In contrast to Boris Johnson, Margaret Thatcher received a very positive reception on her first visit to Scotland as Conservative leader. Crowds mobbed her in February 1975 when she visited Edinburgh accompanied by senior Scottish Tories.
Boris Johnson had a very different reception in Edinburgh this week. After meeting Scotland’s First Minister in her official residence, pictured, he felt it necessary to avoid protesting crowds by leaving by a back door. His relationship with the Scottish Tory leadership is also wholly different: Ruth Davidson, Scottish Conservative leader, had accused Johnson of lying during the Brexit debate and has made clear her opposition to a no deal Brexit.
Like Margaret Thatcher, Boris Johnson assumes office as Tory leader with little knowledge or experience of Scotland. She had a tin ear when it came to Scotland despite working hard to understand Scottish politics and, and her efforts to align herself with the public north of the border. Johnson, on the other hand, came to Scotland remarkably unprepared this week, unclear on how many referendums there had been on Scottish independence.
His contribution to the 2014 independence referendum debate is unlikely to inspire confidence amongst his fellow unionists in Scotland. His emphasis was on the ‘British brand’. As he reportedly told an LSE audience in December 2013, ‘I was in Kuwait and watching a shopper buy underpants made in Devon, and that was because the shop had red, white and blue union flags outside and guardsmen in busbies guarding the door.’ Johnson’s humour does not travel.
Margaret Thatcher’s early Scottish support dwindled away. Her supporters eventually insisted that Scots simply did not understand her and that she needed more exposure in Scotland. In an interview in March 1990, Mrs Thatcher repeatedly referred to ‘We in Scotland’ in an ill-judged effort to associate herself with Scots. But the more Scots saw of Mrs Thatcher, the more they disliked.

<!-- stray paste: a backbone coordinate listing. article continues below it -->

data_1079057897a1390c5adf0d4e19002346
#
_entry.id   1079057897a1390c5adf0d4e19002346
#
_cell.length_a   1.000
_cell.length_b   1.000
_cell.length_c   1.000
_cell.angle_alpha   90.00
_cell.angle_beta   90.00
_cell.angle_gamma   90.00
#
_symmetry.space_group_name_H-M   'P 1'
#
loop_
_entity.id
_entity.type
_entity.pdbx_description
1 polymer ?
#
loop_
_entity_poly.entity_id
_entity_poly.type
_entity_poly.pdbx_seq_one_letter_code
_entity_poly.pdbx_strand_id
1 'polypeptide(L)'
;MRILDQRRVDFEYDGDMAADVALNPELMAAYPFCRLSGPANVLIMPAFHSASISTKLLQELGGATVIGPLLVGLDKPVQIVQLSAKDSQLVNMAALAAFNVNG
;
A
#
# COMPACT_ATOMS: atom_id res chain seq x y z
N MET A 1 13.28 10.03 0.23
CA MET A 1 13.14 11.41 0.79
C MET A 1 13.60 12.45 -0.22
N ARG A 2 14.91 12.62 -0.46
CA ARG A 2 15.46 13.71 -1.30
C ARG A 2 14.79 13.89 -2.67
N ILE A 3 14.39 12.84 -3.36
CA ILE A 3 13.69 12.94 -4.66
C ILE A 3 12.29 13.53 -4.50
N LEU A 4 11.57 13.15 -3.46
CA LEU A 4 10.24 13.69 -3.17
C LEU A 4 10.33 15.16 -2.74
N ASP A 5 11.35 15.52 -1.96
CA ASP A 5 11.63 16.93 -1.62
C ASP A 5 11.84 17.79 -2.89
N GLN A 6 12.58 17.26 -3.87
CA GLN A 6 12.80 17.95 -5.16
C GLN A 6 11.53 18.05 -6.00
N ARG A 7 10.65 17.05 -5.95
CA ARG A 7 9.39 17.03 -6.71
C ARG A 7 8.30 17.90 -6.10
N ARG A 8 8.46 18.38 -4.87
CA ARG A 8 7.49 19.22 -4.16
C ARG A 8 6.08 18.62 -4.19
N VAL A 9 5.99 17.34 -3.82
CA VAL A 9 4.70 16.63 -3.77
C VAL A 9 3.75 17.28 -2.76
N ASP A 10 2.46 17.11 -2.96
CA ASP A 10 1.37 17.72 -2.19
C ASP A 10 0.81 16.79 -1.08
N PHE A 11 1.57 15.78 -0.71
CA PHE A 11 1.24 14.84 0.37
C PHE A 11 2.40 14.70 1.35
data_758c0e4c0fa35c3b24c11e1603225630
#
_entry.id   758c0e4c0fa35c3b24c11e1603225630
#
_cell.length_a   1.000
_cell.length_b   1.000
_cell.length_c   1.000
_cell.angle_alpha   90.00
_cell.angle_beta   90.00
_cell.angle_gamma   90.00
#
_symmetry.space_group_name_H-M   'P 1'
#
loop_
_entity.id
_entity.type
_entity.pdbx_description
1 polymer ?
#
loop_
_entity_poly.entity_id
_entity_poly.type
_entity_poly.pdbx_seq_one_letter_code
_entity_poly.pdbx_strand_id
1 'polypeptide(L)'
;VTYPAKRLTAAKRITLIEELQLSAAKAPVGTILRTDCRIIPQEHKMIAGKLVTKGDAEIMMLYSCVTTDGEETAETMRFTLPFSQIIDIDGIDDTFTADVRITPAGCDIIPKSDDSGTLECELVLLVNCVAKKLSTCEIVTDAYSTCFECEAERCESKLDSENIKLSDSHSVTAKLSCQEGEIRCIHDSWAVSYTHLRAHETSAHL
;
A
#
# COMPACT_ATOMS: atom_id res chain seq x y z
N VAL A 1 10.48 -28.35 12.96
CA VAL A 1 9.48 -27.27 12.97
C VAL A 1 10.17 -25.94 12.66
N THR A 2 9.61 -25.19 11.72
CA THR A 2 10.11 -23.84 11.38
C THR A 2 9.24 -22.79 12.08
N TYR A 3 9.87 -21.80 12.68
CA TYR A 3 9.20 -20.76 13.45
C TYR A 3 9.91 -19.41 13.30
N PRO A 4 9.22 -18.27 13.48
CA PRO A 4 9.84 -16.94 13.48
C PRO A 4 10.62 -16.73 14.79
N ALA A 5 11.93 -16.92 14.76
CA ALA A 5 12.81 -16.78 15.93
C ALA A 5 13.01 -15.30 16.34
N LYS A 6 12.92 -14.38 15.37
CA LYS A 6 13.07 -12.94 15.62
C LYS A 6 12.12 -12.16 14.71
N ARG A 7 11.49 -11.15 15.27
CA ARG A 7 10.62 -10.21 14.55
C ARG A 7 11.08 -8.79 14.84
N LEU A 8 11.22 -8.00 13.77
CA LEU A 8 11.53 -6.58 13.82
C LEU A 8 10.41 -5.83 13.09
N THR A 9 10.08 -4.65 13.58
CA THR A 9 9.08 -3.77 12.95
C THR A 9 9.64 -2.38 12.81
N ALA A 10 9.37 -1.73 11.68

Similar excuses are already being made for Boris Johnson. He is simply misunderstood by Scots. But more Prime Ministerial visits are likely to be warmly welcomed by his Scottish opponents. Ruth Davidson has had a long honeymoon with the media but that seems set to change as she faces endless questions about her views of the new Prime Minister and his policies and pronouncements.
The independence referendum boosted Scottish Tory fortunes. The union became a cleavage in Scottish politics as never before. This inflated the Tory vote as the Conservatives attracted unionists who had previously not supported the party. The SNP mopped up the vast bulk of independence support while the Tories gained the largest share of unionist support.
The ‘Conservative’ label has always been a problem in Scotland but the question of independence allowed the Tories to emphasise their unionism and play down their conservatism. The communication skills of Ruth Davidson – with her fondness for Johnsonian political theatricals – helped as the Scottish party rebranded itself. The opportunity and challenge was to translate its unionist vote into a Conservative vote.
The Scottish party has made little effort to do this. It has relied instead on the threat of another independence referendum to shore up its unionist vote. The polarised debate on the constitution worked to the Tories electoral advantage.
The Brexit referendum also initially benefited the Scottish Tories. The party captured almost half the pro-Brexit vote in the 2017 UK election in Scotland on top of its strong unionist support. This helped the Tories win 13 of Scotland’s 56 seats, up from the single seat held in every election since 2001. These MPs were presented as ‘Team Ruth’, reflecting the greater emphasis on the Scottish leader than the Conservative party in its campaign.
They were presented as a group that would vote as a block following Ruth Davidson’s commands. Brexit has tested that commitment to breaking point. Ruth Davidson had to switch support at almost every stage of the Tory leadership contest as one by one her preferred candidate was defeated until the person she least wanted as leader was elected.
Even before Boris Johnson became Prime Minister, the Scottish Tory bubble appeared to have burst. But this does not necessarily, or at least immediately, mean that support for independence will increase. There is a considerable leap from opposition to a Tory Brexit to Scottish independence. Brexit may accelerate the political divergence between Scotland and England but it also creates turbulence and uncertainty that may incline Scots to stick with what they know, despite misgivings, than add to what many will see as further change and uncertainty.
Boris Johnson has styled himself the Minister for the Union as well as Prime Minister. He has declared himself to be a ‘passionate believer in the power of the union’ who would work ‘tirelessly to improve lives’ across Scotland. While his passion for the union may not be in doubt, he has yet to convince many Scots that he cares about Scotland.
He will need to become far better informed. He will need to spend more time listening and responding positively to majority Scottish opinion and avoid any pretence that he speaks for ‘We in Scotland’.
By James Mitchell, Professor of Public Policy, University of Edinburgh.